Fantasy: Anathem, by Neal Stephenson. This book is huge – 960 pages. I suspect I will dip into the library version, and then if I get into it, I’ll just buy it so I don’t have to rush through it.

Finally, I’m all done! If you’re interested in adding new titles to your own list of books you’d like to read, head on over to the Printed Page for more of other book bloggers’ Monday Mailbox titles.

Friday Finds: Another Eclectic Assortment

It’s Friday Finds again! Here are the books I’ve added to my “i-want” list this week:

Mystery: And Justice There is None, by Deborah Crombie. I read a review of this book at Kittling: Books and remembered how much I had enjoyed the first book in the Duncan Kincaid/Gemma James series I had read last summer, A Share in Death. I’ve put the remaining books in the series on my i-want list – I had enjoyed reading A Share in Death very much.

Food Writing: The Language of Baklava, by Diana Abu-Jaber, which I discovered while browsing through Beth Fish’s Weekly Discoveries (this is a wonderful feature at Beth’s blog – she posts her discoveries every Sunday). I’ll likely be getting a copy of this to review at Muse in the Kitchen, the food blog my husband and I have (he cooks, I eat – life’s pretty wonderful, isn’t it?).

World Lit: Family Planning, by Karen Mahajan. This is one of the reasons I love book blogging so much – Family Planning is normally a title I would have passed by, but I read the review of this book at She Is Too Fond of Books, and realized it was a book I’d probably love.

General Fiction: The Secret Fruit of Peter Paddington, by Brian Francis. This is another book I would have missed if it weren’t for the book blogosphere – Joanne from Book Zombie has a great review of this book, and I immediately added it to my i-want list.

General Fiction: The End of East, by Jen Sookfong Lee. Joanne from Book Zombie mentions this book in her review of Fruit, and I knew I wanted to read this one too. It’s a generational story about a Chinese family in Vancouver, and since I am a Chinese daughter of immigrants who settled in Vancouver, I knew it was a book that I couldn’t resist adding to my TBR pile.

Urban Fantasy: Vampire Academy, by Richelle Mead. I didn’t make a note of where I came across the Vampire Academy series, but it sounds like a whole load of fun – and I’m hoping Bookmooch will come through for me with this one (I find my library isn’t quite as up-to-date as I would like when it comes to urban fantasies).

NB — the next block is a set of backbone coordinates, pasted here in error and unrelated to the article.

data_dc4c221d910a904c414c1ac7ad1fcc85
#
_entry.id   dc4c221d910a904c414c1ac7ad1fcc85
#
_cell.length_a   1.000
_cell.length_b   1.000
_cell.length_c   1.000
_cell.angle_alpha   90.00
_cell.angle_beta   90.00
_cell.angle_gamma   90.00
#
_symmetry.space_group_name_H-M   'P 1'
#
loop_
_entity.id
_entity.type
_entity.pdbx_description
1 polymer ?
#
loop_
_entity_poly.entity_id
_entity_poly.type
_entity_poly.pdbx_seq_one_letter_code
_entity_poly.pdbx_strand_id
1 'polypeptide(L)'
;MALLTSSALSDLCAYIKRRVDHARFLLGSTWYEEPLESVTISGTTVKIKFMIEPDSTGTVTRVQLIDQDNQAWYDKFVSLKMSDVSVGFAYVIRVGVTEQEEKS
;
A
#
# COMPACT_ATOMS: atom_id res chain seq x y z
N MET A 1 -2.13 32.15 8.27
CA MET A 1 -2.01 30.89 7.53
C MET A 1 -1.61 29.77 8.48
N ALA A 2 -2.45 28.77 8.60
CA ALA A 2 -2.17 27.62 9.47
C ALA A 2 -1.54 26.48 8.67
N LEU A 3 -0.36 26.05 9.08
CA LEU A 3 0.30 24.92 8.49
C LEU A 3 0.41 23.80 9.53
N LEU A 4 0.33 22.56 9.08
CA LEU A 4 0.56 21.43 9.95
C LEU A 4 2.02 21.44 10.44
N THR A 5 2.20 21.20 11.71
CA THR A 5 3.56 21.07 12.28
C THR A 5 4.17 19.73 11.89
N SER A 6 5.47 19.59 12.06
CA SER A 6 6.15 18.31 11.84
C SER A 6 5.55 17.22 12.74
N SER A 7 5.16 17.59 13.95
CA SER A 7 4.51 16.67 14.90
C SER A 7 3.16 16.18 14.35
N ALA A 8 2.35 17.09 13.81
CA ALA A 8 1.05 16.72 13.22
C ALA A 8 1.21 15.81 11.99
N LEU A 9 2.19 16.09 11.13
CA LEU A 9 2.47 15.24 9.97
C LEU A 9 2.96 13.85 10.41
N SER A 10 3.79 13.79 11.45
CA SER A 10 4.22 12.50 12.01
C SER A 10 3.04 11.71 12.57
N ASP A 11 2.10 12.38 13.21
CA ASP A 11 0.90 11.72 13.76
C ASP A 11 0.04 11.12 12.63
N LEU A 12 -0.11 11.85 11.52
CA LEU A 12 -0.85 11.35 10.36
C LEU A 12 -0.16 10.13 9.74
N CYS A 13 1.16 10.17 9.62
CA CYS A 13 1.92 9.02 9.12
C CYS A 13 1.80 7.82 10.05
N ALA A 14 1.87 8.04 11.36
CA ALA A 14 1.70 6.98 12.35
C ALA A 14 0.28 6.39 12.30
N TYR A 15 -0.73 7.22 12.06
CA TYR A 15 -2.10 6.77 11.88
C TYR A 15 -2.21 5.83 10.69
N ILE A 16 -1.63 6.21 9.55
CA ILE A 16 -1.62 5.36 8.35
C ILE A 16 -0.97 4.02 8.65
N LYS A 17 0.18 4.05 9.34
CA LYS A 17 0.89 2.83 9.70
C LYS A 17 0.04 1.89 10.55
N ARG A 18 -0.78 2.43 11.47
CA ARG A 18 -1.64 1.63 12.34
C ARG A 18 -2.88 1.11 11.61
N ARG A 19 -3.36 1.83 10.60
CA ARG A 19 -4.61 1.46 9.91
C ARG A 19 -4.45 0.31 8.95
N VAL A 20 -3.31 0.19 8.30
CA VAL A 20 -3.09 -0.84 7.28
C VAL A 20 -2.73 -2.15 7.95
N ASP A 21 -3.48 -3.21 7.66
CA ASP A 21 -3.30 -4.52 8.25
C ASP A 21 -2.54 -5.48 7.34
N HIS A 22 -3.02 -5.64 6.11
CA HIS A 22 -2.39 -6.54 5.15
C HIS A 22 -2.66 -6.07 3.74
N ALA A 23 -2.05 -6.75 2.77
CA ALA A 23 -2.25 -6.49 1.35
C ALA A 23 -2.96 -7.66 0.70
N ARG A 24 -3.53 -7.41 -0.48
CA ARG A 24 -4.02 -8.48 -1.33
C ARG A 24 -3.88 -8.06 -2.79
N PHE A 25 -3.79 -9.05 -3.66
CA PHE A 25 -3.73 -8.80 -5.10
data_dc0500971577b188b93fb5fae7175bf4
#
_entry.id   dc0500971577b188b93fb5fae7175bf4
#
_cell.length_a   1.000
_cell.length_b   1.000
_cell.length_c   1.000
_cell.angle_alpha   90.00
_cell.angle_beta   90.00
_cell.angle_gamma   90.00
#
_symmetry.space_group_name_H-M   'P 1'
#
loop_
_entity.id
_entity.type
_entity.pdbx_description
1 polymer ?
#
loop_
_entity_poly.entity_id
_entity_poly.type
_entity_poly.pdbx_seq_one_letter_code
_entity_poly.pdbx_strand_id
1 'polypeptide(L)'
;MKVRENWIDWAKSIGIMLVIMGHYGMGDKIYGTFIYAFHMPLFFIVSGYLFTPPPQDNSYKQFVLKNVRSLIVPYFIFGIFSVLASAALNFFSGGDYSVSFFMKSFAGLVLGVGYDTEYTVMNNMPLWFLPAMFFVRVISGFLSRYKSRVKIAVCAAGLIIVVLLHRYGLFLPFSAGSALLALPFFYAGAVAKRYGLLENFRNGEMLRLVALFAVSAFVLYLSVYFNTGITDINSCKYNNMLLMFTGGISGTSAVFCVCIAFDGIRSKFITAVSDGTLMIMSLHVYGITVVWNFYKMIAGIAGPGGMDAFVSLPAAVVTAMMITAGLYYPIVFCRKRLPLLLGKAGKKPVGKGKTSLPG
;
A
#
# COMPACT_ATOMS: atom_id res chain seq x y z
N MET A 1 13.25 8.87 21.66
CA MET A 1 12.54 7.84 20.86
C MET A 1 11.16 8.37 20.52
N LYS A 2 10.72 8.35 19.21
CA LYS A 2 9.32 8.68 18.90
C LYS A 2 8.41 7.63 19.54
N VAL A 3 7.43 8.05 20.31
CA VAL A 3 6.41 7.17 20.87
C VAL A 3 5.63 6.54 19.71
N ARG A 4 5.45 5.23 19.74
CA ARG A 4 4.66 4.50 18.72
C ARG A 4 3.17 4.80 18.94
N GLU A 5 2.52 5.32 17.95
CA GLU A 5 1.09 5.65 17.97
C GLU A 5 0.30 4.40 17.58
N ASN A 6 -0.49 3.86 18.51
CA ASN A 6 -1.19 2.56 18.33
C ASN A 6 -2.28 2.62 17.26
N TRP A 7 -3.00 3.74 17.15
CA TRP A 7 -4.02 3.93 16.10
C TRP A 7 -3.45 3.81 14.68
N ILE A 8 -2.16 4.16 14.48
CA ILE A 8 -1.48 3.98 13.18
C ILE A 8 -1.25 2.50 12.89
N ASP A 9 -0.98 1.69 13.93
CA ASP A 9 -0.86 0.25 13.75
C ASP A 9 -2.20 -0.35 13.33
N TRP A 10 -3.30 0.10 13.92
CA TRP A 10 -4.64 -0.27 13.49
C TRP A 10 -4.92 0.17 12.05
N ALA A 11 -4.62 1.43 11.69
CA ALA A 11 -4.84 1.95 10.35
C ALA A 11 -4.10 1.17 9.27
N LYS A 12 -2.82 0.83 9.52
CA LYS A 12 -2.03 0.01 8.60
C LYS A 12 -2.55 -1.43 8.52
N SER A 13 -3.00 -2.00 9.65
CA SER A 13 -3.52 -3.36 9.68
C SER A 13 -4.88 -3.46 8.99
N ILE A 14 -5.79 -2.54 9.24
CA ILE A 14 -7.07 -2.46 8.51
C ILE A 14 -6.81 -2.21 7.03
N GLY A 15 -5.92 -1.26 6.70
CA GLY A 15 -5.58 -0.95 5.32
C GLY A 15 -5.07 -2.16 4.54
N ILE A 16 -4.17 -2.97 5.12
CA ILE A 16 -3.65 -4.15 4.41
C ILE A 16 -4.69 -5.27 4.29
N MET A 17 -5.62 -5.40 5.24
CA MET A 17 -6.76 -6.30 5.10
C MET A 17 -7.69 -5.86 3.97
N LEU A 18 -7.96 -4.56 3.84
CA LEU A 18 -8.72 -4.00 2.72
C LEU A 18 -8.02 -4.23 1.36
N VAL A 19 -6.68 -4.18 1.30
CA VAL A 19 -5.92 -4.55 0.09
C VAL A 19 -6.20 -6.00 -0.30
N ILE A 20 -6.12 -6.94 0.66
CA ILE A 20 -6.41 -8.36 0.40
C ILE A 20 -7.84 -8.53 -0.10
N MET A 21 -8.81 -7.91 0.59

So these are my finds for the week – make sure to check out what other book bloggers discovered this week at Friday Finds. It’s a great resource when you’re looking to add to your TBR pile. Now that I’ve signed up with Bookmooch – my username is msbookish and I’ve added a short list of books so far and two have been “mooched” already (both going to Germany! so I’ll be weighing the pros and cons of international shipping …) – I’ll probably add whichever titles on my i-want list that my library doesn’t have to my Bookmooch wish list.

Mailbox Monday: Another Eclectic Mix

It’s Mailbox Monday again, and here’s what arrived in Ms. Bookish’s household this past week:

Mystery/Thriller: The Book of Lies, by Brad Meltzer.

Chick Lit/Mystery: Big Boned, by Meg Cabot

General fiction/Holidays: The Christmas Train, by David Baldacci

Young adult/Fantasy: The Dragonfly Pool, by Eva Ibbotson

Thriller/Suspense: The Fire, by Katherine Neville

Romance: Sundays at Tiffany’s, by James Patterson and Gabrielle Charbonnet

Graphic novel/Children’s book/Mystery: Max Finder Mystery Collected Casebook Volume 2, by Liam O’Donnell and Michael Cho

Paranormal/Urban fantasy: Personal Demon, by Kelley ArmstrongYoung adult: Nick & Norah’s Infinite Playlist, by Rachel Cohn and David Levithan

Children’s book: Alvin Ho: Allergic to Girls, School, and Other Scary Things, by Lenore Look

Mystery: Santa Clawed, by Rita Mae Brown & Sneaky Pie Brown

Chick lit/Romance: Daring Chloe, by Laura Jensen Walker

Mystery: Not in the Flesh, by Ruth Rendell

Children’s book/Fantasy: The Invention of Hugo Cabret, by Brian Selznick

I suspect I’m going to have to start reading just a little bit faster to get through my TBR pile. Reviews on each of these will be upcoming as I get through them.